A government initiative to make available to the public all the customer data held by companies sounds good in theory.
This week, the NHS contacted me by email to offer me help quitting smoking, even though I’ve never started. And not so long ago, a clothing catalogue dropped through my door offering me more great skirts for my wardrobe, although I have never bought anything from that particular yummy-mummy clothing brand.
So who is the linen-wearing, smoking consumer being targeted by these companies? It certainly isn’t me. While both companies claim to hold data on my behaviour, they don’t know the right things. And neither marketing communication benefited me, nor them, in any way.
The problem of dodgy personal details might soon be at an end, however, thanks to a new government initiative called ’mydata’, which will enable consumers to see exactly what marketing information is being held on them by businesses. Getting this information from companies is technically possible now but can be a long and convoluted process.
Mydata aims to go beyond checking up who holds your correct or incorrect details. Spearheaded by Ed Davey, the minister for employment relations, consumer and postal affairs, the initiative wants brands to hand over data to shoppers that will enable them to get better deals.
For example, do you want a new mobile tariff? Don’t forget to ask your mobile provider for your last year’s usage in an easily-digestible format so you can predict the best tariff. Wow. Sounds great. And it’s not just mobile phones. You could learn what gas supplier best suits your energy use or financial brands could tell you how much cash you normally spend in the lunchtime period.
Yet scratch the surface of the governmental report on mydata and it seems a little less shiny for marketers, brands and even consumers. Let me explain.
The theory behind mydata is that if given access to the same data as brands, consumers could use that information to obtain better deals. But realistically, most of us simply don’t have the time to spend hours breaking down and slicing our own data to obtain any savings. Even the government says it doesn’t want “the consumer doing the hard work” so it suggests that a whole new business sector of intermediaries or “trusted” third parties will emerge to process or “mash” our data. Sort of like more intelligent price comparison engines.
“It will be up to the market, including large businesses that hold and process data as well as small tech start-ups, to develop the exciting applications that this project will enable. Government does not want to design the process,” says the report.
So the brand marketers among you may now be thinking of all the great opportunities to become these trusted third parties. Except hang on just a few pages further through the report, the government criticises some in the price comparison website sector for failing to cover the whole market (they just list those brands that have paid to appear) or sorting results to showcase those brands that have paid more in a higher position.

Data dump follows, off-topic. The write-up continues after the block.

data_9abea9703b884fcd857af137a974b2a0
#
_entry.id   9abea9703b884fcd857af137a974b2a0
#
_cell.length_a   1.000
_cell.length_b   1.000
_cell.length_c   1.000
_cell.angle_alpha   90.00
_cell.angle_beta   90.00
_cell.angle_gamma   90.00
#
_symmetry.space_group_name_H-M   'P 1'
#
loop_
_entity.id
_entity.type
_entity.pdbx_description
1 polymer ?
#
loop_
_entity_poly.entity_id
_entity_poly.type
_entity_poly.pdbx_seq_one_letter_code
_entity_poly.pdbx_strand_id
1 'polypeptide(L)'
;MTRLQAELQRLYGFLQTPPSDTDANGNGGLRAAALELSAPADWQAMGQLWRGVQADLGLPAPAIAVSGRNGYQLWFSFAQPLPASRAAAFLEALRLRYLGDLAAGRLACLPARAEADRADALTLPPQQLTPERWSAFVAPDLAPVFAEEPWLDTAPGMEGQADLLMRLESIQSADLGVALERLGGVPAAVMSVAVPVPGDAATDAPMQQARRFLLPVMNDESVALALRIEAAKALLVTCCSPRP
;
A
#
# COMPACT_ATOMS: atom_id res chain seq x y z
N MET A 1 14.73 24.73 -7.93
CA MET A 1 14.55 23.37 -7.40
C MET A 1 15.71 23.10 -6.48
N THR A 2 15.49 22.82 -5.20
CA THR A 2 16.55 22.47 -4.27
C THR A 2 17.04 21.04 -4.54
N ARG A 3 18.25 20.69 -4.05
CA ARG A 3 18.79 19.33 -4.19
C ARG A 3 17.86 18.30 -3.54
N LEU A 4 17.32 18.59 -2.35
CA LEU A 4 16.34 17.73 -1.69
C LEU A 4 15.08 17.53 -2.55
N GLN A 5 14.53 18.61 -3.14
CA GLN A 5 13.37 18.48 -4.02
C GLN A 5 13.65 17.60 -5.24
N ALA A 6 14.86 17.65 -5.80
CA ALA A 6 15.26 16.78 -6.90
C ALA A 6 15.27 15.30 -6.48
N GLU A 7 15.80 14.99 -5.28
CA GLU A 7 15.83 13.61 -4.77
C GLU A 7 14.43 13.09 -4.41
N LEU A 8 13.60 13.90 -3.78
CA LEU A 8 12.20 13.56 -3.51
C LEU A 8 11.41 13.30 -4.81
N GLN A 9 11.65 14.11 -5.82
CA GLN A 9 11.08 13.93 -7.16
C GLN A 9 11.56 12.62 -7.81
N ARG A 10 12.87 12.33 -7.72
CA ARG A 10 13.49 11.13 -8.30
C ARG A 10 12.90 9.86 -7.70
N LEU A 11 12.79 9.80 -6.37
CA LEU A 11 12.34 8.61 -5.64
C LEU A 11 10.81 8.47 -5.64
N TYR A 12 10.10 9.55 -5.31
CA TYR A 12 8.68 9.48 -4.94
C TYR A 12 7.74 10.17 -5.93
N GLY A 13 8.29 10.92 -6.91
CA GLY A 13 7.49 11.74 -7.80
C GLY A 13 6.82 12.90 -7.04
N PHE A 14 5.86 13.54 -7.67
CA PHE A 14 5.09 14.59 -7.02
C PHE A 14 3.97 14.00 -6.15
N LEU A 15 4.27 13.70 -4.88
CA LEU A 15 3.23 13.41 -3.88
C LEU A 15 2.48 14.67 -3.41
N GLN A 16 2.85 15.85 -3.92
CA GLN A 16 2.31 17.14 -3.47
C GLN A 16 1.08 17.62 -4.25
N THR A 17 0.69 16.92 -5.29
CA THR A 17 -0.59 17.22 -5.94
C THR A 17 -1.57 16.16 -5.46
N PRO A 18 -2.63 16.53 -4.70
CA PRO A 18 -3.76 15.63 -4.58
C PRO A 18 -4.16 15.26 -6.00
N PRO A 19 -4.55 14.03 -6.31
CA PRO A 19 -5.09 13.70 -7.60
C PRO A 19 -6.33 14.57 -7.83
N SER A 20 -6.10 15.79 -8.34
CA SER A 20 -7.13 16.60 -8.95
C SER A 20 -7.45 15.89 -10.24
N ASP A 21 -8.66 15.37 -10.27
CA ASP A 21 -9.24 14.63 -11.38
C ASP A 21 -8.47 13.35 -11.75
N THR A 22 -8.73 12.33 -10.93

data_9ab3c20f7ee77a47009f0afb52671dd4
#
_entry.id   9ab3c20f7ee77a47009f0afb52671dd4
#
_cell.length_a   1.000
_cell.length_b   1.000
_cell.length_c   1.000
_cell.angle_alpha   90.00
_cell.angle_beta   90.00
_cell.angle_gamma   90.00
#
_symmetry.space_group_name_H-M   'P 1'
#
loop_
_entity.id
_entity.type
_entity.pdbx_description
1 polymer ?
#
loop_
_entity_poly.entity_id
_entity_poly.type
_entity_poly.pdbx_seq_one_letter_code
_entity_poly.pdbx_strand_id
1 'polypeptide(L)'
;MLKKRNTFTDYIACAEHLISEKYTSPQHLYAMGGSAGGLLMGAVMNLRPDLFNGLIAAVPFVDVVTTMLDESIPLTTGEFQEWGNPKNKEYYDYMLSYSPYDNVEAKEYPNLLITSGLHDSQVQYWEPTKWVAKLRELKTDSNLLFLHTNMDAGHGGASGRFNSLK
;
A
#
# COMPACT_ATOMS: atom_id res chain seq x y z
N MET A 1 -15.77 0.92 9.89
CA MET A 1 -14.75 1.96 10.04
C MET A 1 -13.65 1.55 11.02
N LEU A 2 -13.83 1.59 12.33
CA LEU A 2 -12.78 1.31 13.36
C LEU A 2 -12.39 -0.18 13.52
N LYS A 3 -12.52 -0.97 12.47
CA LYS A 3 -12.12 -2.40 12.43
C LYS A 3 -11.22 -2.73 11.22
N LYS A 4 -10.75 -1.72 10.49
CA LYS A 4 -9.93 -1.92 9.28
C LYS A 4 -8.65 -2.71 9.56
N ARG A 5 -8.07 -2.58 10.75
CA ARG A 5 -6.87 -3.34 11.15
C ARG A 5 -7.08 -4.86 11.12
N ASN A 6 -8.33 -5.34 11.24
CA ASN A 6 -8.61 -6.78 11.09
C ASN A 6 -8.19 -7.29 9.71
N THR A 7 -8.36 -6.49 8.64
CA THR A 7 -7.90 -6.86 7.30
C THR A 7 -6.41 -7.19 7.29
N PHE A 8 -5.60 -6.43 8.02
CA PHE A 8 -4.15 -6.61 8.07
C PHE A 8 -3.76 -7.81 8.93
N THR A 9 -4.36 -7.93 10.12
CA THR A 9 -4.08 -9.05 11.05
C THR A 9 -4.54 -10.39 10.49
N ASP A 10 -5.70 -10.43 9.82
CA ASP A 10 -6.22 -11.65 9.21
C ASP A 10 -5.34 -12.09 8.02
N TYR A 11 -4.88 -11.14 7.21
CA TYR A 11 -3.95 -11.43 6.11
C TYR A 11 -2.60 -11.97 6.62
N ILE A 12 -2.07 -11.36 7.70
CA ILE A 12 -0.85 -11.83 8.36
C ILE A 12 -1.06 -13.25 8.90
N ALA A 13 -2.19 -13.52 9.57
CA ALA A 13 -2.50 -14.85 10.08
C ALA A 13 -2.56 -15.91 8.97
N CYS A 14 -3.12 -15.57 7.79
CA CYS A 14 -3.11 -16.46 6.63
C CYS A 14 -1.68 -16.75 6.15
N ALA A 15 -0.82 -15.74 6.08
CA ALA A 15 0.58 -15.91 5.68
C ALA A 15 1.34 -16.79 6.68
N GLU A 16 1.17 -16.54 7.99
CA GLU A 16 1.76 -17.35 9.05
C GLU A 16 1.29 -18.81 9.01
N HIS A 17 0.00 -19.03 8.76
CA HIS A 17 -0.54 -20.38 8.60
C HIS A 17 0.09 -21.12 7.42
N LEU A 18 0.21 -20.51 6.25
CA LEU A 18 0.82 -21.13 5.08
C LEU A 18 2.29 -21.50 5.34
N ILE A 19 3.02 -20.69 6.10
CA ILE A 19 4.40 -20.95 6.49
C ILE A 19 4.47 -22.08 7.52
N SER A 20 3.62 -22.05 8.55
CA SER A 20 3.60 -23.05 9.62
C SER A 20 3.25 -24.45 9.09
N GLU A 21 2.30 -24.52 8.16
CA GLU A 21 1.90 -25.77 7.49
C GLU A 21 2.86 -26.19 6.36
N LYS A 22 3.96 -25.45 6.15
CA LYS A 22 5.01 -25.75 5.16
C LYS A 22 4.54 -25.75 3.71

The problem with this sector, suggests the government, is that it “has to make money” and thus compromises itself. No kidding. And surely the new sets of intermediaries will be in exactly the same position. Especially since the government has explicitly said it does not want to be in charge of creating or providing this service to consumers itself. The “exciting applications” to help consumers find the best deals must come from the commercial sector, which is by nature, well, commercial.
The other problem with these proposals is that they only work if all brands are involved in handing over data. At the moment, a working group of around 20 businesses including Lloyds TSB, Groupe Aeroplan (Nectar), Barclaycard, John Lewis, Everything Everywhere and Google have signed up.
Those businesses getting involved with mydata right now may well be thinking that they are best to get involved now at this early stage to shape this new data landscape in an acceptable way. After all, the government has made it clear that it is only putting ideas out there and it wants businesses to take charge of this enormous change to customer data use.
But where are other brands like Tesco with its vast Clubcard scheme? With no obligation by any regulation or legislation on brands to take part at the moment, it is hard to see how consumers will really get the best deals. The data from the missing brands won’t be as easily available, so there will be big gaps in how much consumers can genuinely find out about their habits from companies.
And from talking to a couple of marketers who would prefer to remain anonymous they are none too keen on handing over what they consider to be commercially sensitive information. Especially if the consumer then passes it on to another third-party business for free. As one marketer points out, the data which he has gathered at some cost over the years could potentially go towards helping another brand get that customer’s business.
So is mydata a bad idea? Let me know your thoughts. I think it’s a great plan in theory for consumers to be able to benefit from their own information. But I’m not convinced there is enough motivation or convincing commercial gain for brands to sign up to a scheme that could lose them revenues and, as a result, it may be a long time before marketers and consumers can see any real benefit. In the meantime, I’m off to the shops in my new skirt to get a packet of smokes.